Polyelectrolyte microcapsules have attracted great interest in drug delivery applications, and microcapsules modified with gold nanoparticles have been used in this way with triggered release when a laser can be used to remotely open shells through light-induced local heating. The electrical impedance of unmodified microcapsules has been studied due to its implications for their permeability, however, the impedance of functionalised microcapsules has not yet been investigated. Herein, the impedance of microcapsules modified with gold nanoparticles was studied for the first time. It was shown that the modification of microcapsules with gold nanoparticles leads to a much greater impedance than would be expected from the increase in the thickness caused by the presence of a layer of gold nanoparticles alone. The impedance of gold nanoparticle modified capsules was measured using scanning photo-induced impedance microscopy (SPIM), which is based on photocurrent measurements at an electrolyte-insulator-semiconductor (EIS) field-effect structure. High resolution and good sensitivity were achieved using a two-photon effect for charge carrier excitation and organic monolayer modified silicon-on-sapphire (SOS) as the SPIM substrate. SPIM allowed impedance imaging of collapsed microcapsules with unprecedented detail. SPIM images of capsules labelled with gold nanoparticles (AuNPs) showed a good agreement with the corresponding optical images, including the creases resulting from the collapse of the hollow shells. The significant increase in impedance caused by the impregnation with AuNPs was also verified by conductive Atomic Force Microscopy (C-AFM) measurements in the dry state.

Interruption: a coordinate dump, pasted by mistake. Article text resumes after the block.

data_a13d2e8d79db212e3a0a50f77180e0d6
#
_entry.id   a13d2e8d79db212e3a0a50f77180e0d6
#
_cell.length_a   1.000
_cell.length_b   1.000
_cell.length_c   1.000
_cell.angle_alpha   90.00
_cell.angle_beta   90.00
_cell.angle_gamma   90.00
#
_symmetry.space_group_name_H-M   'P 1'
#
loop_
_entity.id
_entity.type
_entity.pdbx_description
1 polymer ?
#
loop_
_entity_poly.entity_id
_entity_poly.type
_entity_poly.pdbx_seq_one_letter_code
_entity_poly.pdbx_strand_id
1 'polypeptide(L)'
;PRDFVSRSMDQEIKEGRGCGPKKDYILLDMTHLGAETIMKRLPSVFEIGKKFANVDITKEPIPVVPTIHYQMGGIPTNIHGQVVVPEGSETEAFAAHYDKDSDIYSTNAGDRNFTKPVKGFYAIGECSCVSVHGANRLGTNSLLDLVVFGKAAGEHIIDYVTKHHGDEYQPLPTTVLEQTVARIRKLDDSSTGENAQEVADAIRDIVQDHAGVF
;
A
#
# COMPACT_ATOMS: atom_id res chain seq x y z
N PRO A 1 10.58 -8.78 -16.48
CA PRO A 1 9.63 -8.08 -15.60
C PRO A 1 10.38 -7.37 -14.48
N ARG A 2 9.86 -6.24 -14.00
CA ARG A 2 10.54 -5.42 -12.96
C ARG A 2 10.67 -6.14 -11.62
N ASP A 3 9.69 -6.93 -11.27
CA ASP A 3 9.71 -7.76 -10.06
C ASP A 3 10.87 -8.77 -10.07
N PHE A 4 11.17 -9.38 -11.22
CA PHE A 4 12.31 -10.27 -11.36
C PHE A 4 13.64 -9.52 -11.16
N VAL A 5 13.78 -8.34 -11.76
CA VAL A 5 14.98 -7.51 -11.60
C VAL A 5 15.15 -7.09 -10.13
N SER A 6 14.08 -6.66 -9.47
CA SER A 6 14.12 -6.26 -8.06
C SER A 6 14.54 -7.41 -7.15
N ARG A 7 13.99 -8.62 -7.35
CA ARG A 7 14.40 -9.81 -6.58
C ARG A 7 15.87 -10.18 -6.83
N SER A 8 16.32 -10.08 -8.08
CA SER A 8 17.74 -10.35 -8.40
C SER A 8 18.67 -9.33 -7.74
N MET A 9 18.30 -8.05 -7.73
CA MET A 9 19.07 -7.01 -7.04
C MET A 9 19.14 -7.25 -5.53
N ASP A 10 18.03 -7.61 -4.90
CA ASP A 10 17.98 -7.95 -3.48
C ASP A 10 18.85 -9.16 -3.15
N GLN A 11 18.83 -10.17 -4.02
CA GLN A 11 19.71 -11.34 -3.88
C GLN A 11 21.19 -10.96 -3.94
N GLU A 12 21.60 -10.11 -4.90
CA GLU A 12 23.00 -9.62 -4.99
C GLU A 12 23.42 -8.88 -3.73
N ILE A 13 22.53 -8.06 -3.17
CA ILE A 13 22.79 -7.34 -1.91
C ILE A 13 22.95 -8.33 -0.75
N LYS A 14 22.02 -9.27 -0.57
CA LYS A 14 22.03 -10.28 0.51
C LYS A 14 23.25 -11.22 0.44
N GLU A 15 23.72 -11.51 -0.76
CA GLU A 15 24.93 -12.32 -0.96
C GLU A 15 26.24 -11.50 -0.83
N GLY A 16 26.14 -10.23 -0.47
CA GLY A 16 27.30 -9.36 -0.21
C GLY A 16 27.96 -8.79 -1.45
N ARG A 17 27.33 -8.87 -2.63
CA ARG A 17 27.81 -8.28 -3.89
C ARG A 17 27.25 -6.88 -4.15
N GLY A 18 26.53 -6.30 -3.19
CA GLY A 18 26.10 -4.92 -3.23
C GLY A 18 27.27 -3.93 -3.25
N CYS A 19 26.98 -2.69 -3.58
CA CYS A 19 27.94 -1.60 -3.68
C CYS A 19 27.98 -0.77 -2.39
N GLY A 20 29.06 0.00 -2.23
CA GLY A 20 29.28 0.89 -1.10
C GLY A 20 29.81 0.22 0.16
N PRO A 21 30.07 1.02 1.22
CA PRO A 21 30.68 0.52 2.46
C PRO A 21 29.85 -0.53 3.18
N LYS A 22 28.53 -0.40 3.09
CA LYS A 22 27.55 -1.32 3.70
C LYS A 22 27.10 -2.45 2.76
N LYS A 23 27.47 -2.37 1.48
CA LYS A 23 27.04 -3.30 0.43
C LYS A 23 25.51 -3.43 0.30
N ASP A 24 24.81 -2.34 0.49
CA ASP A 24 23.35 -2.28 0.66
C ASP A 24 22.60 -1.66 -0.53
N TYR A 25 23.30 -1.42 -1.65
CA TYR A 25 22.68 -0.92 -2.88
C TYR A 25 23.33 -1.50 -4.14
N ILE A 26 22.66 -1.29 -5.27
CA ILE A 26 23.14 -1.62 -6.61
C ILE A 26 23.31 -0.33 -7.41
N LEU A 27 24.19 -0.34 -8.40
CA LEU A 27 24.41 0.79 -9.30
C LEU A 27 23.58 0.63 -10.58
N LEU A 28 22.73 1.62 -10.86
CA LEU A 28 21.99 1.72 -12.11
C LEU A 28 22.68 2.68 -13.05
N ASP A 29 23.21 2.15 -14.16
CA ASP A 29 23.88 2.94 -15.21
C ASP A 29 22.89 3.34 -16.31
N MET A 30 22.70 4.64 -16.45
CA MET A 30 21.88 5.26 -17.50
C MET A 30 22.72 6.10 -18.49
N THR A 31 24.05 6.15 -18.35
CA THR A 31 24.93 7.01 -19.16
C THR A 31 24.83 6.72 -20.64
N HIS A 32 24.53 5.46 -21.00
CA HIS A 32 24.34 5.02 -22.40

- gold nanoparticles
- Light-Addressable Potentiometric Sensors (LAPS)
- polyelectrolyte microcapsules
- Scanning Photo-induced Impedance Microscopy (SPIM)